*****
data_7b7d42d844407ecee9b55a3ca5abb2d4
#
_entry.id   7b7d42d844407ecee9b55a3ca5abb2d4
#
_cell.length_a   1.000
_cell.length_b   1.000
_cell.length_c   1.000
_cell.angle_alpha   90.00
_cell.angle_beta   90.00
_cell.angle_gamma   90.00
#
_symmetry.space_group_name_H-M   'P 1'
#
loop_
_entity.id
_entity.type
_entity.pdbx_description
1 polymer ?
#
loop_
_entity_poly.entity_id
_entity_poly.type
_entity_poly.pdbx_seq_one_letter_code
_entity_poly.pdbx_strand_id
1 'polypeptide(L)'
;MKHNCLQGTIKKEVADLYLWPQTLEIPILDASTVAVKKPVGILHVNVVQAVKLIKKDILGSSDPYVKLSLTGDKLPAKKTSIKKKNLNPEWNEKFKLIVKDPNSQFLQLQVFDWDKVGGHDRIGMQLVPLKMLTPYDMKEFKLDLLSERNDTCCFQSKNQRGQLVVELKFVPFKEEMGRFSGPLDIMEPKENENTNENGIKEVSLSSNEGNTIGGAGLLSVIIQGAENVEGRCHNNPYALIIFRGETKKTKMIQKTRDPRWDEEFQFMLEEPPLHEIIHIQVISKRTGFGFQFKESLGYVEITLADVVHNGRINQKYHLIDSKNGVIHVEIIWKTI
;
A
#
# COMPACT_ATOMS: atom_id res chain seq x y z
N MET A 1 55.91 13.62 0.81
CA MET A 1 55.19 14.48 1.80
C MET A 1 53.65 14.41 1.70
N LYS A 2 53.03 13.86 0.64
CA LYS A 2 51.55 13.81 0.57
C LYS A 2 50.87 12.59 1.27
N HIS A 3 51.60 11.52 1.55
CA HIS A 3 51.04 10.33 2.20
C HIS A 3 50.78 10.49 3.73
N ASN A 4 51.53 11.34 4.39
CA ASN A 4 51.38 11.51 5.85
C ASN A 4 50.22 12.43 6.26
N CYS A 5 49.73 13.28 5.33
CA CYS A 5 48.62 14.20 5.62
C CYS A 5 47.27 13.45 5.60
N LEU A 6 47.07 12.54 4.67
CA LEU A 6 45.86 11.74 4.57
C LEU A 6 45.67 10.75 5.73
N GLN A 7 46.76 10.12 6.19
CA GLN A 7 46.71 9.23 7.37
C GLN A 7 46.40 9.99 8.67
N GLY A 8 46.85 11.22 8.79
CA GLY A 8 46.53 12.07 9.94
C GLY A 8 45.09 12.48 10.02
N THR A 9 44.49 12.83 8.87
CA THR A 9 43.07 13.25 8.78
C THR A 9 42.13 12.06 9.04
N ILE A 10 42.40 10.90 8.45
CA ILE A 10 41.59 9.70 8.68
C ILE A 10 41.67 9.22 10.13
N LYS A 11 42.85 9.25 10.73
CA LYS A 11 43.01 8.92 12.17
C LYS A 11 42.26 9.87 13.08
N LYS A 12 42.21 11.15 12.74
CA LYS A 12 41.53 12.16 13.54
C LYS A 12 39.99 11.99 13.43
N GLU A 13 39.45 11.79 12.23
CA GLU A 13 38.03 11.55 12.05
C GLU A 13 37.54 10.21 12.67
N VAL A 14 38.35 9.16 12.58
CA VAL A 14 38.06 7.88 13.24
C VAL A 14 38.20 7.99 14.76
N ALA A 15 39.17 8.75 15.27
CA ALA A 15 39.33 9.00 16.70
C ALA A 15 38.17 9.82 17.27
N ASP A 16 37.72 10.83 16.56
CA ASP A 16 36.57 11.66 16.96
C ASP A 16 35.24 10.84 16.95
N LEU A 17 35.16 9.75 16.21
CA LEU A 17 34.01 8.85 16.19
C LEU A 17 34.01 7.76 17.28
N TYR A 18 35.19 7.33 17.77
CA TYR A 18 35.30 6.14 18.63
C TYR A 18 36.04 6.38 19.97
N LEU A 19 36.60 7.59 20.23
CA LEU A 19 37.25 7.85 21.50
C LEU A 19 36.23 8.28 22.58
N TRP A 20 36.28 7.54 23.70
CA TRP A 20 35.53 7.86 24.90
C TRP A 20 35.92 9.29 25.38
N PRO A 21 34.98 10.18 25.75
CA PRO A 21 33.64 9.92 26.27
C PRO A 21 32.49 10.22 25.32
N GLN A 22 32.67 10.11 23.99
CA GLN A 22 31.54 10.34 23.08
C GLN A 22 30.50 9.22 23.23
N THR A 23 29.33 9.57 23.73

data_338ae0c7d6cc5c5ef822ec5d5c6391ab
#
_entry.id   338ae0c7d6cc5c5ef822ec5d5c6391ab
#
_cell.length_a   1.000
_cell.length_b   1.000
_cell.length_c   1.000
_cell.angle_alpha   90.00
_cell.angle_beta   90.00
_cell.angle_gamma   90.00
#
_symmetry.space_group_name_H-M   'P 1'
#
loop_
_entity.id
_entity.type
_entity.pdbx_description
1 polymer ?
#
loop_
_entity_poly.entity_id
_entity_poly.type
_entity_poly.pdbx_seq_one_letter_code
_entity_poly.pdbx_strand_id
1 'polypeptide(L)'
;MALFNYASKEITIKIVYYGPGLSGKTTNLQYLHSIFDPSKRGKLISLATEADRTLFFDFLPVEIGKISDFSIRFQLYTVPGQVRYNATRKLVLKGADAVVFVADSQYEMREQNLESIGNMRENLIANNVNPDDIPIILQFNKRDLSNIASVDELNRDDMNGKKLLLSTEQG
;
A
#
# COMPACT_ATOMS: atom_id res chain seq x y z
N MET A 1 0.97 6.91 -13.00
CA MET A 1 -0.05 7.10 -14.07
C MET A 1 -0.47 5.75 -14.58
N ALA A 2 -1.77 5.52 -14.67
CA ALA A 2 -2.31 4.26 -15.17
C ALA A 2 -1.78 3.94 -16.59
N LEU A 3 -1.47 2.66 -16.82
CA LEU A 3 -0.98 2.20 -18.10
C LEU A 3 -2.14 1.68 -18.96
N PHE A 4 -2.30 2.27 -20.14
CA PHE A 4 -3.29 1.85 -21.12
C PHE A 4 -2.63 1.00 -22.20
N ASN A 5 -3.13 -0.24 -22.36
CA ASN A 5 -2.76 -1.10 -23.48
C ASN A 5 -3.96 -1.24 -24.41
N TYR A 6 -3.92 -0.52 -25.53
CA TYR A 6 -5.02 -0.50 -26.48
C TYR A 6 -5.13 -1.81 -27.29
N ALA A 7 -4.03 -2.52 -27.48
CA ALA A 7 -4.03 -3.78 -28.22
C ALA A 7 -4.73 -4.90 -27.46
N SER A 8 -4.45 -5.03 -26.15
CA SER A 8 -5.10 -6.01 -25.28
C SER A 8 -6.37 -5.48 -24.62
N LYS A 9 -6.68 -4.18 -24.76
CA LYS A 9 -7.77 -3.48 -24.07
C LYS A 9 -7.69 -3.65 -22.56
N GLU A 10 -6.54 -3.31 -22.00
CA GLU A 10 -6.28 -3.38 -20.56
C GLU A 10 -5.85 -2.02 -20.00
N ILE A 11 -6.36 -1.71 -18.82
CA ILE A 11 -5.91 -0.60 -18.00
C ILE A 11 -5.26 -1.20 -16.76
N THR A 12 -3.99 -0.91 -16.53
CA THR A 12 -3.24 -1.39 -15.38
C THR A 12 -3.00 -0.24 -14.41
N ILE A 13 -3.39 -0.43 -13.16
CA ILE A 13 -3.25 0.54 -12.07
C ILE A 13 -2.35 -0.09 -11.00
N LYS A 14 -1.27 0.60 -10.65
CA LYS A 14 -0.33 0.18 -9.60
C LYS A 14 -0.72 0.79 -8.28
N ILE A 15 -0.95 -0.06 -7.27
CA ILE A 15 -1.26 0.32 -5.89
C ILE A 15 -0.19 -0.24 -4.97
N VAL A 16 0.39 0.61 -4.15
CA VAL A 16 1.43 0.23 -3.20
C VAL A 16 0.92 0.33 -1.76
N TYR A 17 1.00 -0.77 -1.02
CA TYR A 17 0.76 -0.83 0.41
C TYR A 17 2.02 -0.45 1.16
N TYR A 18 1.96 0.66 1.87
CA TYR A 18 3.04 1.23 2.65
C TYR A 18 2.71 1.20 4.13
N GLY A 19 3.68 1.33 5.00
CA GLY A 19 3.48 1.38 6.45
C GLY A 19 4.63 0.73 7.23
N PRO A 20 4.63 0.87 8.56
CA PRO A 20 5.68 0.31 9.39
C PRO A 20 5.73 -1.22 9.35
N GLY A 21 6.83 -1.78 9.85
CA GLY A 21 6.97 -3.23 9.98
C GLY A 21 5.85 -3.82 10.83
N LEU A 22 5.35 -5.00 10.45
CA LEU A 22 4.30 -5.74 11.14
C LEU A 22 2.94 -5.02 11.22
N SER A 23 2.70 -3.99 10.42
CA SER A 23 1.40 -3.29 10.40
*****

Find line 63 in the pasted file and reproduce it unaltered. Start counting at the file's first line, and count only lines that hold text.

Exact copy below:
C LYS A 11 42.26 9.87 13.08